A few more months, a couple of salsa classes, and a little amplification to my pachuco and I´ll be %100 gringo-tico...
Where this entry starts is ironically the same winding (vertical ... here's a demonstration: _| ) road that led us up to Braullio Carrilo National Park.. this time however, a 4by4 jeep took the place of my hiking shoes...
We (my friend from Panamá Ruth-nica-tica-panameña, as well as her friends Rafael, Benjamin, and Benjamin´s daughter) were on our way up to the mountain to meet up with Benjamin´s parents. We stopped at a grocery store where we discussed important matters (costa rican - panameñan slang, french, english, ecoturismo, and of course cerveza) and picked up the necessities (chicken wings, ribs, french bread, and last but not least.... feta cheese in olive oil - later to be spilled everywhere in the jeep!). Following the pit stop we were up up & away! and as our altitude increased and the mist thickened, we arrived at Benjamin´s parent´s mountainside getaway (shaped like /\ and complete with spectacular view, kindle burning stove, ghetto basketball court, and a nearby waterfall).
Over delicious barbecued ribs, chicken, zucchini, spaghetti, and darts (in which Benjamin´s 7ish year old daughter annihilated me) we got to know Benjamin´s parents (muy buena gente!). We graciously allowed the daily downpour to extend our conversation into the late hours of the afternoon and around 4 o´ clock we sauntered up the mountainside to the house to dry our soggy socks.
The rest of the week consisted of a free bus tour to the different museums of Costa Rica
Haha one of the more interesting pieces... ´salto 28´
there were instructions which showed step by step how to take apart the block, step on the block, and before jumping ´think about the color blue´
... art ...
The rest of the week consisted of class changes (goodbye Dendrology, hello Population & Community Ecology) and interesting meals . . .
At first I had no clue what I was looking at... rocky mountain oysters? Horse? Meat...? I'll pass on those eggs. . . .
While attempting to pick the meat away from what I believed to be bone, I looked across the table to see my mamatica sucking and spitting out bones like some sort of twisted Costa Rican Kobayashi.
I immediately followed suit and as I sucked the trace amounts of meat and hearty helpings of fat off the bones I realized, hey not too bad. Turned out to be pig legs.. mmmm scrumptious! The broth (which contained garbanzos, potatoes, carrots, and fresh basil ! ) was delicious with a smoky salty flavor.
The remains. . .
The next dish however... ´hígado´ didn´t go down quite as smoothly... Hígado is liver, in this case cow liver, which I came home to with a voracious hunger amplified by my exhaustion from muay thai. Expecting some good ol´ rice and beans, when I sat down all I was able to see was a black hole sucking up my rice and onions as well as my appetite. The first bite validated my suspicions as I chewed the stringy meat and discovered a texture highly reminiscent of dirt. I love dirt n´ worms, but this texture was far from crunched up oreos and gummy worms.... the flavor was fine but the texture combined with my physical state left far too much to be desired... and my mamatica laughed and completely understood.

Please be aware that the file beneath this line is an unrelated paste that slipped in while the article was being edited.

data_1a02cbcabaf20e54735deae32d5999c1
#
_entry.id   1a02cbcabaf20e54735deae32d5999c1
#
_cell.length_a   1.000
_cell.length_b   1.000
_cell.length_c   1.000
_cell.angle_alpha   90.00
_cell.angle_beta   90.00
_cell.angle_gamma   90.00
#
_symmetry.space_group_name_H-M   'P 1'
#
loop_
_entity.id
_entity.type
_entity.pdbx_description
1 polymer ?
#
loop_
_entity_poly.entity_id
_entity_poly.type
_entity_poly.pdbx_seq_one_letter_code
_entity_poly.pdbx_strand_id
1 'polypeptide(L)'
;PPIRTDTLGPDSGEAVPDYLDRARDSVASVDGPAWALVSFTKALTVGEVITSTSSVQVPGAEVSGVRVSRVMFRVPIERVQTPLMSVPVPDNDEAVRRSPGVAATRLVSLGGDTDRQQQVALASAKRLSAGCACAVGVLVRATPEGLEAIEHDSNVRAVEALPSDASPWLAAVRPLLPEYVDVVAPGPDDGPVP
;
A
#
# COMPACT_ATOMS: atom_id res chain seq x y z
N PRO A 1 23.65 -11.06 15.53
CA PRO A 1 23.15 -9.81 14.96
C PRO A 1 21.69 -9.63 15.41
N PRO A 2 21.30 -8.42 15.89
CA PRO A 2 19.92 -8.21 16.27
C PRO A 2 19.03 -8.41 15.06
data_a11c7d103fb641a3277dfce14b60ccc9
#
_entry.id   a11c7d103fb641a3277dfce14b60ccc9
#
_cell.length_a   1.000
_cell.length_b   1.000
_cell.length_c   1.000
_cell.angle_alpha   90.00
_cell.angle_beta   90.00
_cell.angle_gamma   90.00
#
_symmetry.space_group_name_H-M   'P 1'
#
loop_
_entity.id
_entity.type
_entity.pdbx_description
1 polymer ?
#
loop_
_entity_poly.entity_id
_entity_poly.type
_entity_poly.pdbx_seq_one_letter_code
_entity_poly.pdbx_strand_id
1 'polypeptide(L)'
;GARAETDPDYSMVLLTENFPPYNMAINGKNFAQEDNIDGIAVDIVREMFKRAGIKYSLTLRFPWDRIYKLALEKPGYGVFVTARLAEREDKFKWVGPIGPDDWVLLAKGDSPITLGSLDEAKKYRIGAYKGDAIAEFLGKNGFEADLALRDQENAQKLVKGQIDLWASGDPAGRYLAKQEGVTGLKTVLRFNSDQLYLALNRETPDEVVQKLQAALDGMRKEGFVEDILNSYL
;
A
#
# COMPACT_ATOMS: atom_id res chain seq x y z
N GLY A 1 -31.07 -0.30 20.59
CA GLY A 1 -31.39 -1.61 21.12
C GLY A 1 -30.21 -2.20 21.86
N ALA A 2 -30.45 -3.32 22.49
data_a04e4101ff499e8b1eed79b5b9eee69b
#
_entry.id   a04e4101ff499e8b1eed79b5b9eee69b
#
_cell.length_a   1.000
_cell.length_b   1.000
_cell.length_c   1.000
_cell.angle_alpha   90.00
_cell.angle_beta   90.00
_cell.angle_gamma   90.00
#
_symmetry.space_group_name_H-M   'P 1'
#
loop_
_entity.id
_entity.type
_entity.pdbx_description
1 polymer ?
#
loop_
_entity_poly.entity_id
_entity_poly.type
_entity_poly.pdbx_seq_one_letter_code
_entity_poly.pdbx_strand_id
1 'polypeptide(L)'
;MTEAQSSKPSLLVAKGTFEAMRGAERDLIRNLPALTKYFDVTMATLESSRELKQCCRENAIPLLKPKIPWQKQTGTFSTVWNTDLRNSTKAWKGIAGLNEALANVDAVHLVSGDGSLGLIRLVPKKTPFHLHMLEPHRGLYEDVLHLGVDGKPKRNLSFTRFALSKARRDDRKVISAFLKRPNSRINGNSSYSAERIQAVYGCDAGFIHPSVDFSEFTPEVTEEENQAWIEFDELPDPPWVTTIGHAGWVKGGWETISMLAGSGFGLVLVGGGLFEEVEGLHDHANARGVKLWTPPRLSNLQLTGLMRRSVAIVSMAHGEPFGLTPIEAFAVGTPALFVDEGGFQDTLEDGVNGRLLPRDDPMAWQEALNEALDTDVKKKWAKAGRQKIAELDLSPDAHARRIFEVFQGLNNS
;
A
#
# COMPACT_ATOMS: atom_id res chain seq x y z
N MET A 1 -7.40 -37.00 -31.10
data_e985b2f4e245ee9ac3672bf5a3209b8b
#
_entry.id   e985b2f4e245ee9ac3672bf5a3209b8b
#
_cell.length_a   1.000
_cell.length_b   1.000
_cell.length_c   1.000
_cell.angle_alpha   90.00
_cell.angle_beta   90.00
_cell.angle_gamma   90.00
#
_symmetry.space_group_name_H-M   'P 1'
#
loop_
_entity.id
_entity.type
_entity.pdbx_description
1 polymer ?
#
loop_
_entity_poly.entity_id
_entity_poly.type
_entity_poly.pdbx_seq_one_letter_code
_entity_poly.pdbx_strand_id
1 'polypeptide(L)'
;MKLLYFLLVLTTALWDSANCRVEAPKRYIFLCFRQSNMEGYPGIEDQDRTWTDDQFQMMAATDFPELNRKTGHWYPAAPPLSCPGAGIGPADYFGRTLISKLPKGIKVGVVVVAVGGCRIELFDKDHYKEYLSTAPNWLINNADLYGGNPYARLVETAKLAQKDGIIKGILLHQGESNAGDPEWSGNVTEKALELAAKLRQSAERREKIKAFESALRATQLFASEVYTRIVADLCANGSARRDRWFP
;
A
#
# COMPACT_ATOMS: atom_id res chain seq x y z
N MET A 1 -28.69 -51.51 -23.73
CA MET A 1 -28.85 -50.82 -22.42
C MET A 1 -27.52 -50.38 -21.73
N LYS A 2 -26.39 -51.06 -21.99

Aside from somewhat intriguing foods, in the past few weeks or so I went with a group of other students river rafting on the Lower Pecuare near Turrialba ! Class II, III, and IV rapids. After a late night of karaoke-ing (michael jackson and tican folk songs led to a 2ish am arrival) we woke up at 4am to begin the transit to our final destination of Turrialba.
Although the rapids got a little bit rambunctious at times, our group... aka, the superior group, remained steadfast while the remnants of the other group were left scattered in a class IV section.... allowing us to pull them up by their lifejackets.
We spent four-ish hours on the rapids with an hour long break between to enjoy a delicious ´boofett´ prepared by our guides - fresh pineapple and chiky cookies between rapids are necessities.
Nearing the end of the rapids we passed through a water carved canyon which calmed the turbulent rapids and provided a welcome respite. Right as our guide said we could jump in I sprung up and instantly executed a swan dive (perfect 10) into the waters and allowed the gentle flow to carry me down. As I floated on my back I opened my eyes to see the lush green canopy selfishly blocking and absorbing the sunlight, only to allow faint beams to cast down to the cool waters far below. As I gazed in shear amazement at the photosynthesizing art display above I was reinvigorated by a waterfall which doused me in it´s cool waters. When I finally passed through the cascading falls and opened my eyes I was left speechless. Not because my mouth was now filled with water, but because of the shear beauty I was experiencing. Simply stunning.
Eventually I´ll blog about my trip to Rio Celeste with my Ecology Class (2am herp hunts, electric blue rapids/waterfalls, and encounters with a fer-de-lance), but as for now.... a few pics !
building of the science of the earth & sea
found this big guy in the kitchen